Ringling Bros. Retiring Elephants Early. PETA Still Not Smiling

Four elephants from Ringling Bros. and Barnum & Bailey's Circus are pictured at the Los Angeles Staples Center on July 13, 2015. All of the circus's touring elephants (11 female Asian elephants) will be retired in May 2016. David A. Walega/FilmMagic/Getty Images

Come spring, the elephants of Ringling Bros. and Barnum & Bailey Circus will hang up their spangles for good.  

Feld Entertainment, Ringling Bros.' parent company, announced on Jan. 11 that it will retire the show's 11 Asian elephants in May 2016, considerably earlier than planned. The elephants will join 29 others, some of them family members, currently living at the Ringling Bros. Center for Elephant Conservation in central Florida. Two more Ringling elephants are on loan to zoos.


According to National Geographic, the company owns the largest herd of Asian elephants on the continent.

 Feld Entertainment first announced the phase-out of elephant performances last March, estimating full retirement of the pachyderms by 2018. According to Stephen Payne, Feld Entertainment's vice president of corporate communications, the logistics of relocating the animals proved less complex than originally believed.

"Our staff worked through all the details needed to accommodate the eleven elephants on the circuses and determined the infrastructure and expertise were indeed there to make this happen sooner," Payne writes in an email, adding that they made the announcement now "to give circus fans and families an opportunity to see the elephants in the show again before we make the change."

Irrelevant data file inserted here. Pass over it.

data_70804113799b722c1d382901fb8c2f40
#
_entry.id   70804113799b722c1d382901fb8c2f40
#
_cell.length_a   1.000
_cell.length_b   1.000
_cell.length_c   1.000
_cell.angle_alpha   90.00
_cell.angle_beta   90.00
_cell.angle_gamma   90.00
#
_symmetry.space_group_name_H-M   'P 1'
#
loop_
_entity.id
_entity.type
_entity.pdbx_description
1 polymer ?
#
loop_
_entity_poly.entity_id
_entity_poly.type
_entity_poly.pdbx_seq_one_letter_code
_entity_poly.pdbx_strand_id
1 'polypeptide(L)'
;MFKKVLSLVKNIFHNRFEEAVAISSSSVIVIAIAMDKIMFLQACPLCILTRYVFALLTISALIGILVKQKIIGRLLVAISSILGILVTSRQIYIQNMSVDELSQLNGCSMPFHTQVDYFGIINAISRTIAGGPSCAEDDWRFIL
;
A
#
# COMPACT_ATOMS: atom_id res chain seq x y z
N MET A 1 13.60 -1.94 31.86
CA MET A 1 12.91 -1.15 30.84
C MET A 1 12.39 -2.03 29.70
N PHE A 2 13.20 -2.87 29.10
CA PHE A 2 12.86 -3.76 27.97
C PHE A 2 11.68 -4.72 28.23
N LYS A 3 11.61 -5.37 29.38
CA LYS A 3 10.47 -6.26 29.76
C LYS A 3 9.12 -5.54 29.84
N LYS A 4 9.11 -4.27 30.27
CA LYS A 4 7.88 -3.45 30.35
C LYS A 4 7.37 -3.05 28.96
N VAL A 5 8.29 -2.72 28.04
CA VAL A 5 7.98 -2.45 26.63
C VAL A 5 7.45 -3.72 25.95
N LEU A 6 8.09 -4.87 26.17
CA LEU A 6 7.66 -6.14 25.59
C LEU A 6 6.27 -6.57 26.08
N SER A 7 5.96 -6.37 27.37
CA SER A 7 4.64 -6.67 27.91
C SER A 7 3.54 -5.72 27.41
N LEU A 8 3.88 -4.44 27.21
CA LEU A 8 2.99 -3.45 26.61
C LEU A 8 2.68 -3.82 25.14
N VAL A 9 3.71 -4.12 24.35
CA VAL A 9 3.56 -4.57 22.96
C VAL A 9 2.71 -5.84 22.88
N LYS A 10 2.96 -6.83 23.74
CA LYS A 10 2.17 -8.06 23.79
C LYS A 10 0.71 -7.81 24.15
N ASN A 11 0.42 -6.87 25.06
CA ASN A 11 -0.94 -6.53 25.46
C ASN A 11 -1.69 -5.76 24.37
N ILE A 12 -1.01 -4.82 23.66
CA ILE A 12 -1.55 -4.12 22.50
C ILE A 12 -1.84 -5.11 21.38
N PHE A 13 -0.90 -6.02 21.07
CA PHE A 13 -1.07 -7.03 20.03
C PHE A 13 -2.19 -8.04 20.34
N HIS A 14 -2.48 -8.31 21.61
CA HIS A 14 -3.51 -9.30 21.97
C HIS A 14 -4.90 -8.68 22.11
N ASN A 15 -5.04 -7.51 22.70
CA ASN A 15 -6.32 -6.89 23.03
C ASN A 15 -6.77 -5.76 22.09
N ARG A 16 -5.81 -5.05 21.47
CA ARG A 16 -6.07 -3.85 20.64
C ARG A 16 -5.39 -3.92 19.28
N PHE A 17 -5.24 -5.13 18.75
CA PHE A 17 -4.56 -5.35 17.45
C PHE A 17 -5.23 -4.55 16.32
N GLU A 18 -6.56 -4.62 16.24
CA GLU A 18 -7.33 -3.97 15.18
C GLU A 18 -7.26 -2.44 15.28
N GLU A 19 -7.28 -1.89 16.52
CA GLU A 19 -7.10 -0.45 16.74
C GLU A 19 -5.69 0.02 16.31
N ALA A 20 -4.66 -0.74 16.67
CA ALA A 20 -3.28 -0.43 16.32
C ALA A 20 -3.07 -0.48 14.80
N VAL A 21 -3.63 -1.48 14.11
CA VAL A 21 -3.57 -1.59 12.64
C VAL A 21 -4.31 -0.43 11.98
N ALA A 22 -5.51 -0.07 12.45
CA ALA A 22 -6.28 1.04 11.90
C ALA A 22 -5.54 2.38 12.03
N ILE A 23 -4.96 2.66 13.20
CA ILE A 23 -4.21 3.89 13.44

The circus has featured elephants since 1882, when legendary showman P.T. Barnum purchased Jumbo, an African elephant, from the London Zoo. Ringling Bros. merged with Barnum's circus in 1919.

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A couple pose with an elephant at the Ringling Bros. and Barnum & Bailey Circus on Oct. 15, 1957. The first elephant came to Ringling Bros. back in the 19th century.
Earl Leaf/Michael Ochs Archives/Getty Images

The decision to end the historic act follows decades of battling animal-rights organizations. Groups like the Humane Society and People for the Ethical Treatment of Animals (PETA) allege that elephants, and other wild animals, face systemic abuse and cruel living conditions as performers with the circus. PETA alone has filed at least 130 complaints with the U.S. Department of Agriculture (USDA) in the last 20 years, according to PETA counsel Rachel Mathews.

"PETA has decades' worth of public records, inspection reports, expert opinions, court documents, undercover footage, and whistleblower reports documenting Ringling's cruel treatment of animals," Mathews writes in an email. 

Ringling Bros. staunchly denies the charges. 

"They have no knowledge of our animal care, and their claims are an insult to the dedicated men and women who spend their lives caring for our elephants and other animals," Payne says. He notes that in 2014, several animal-rights groups paid a combined $25 million "to settle the fraud they attempted," referring to the outcome of an epic animal-abuse lawsuit that didn't go the way the activists planned.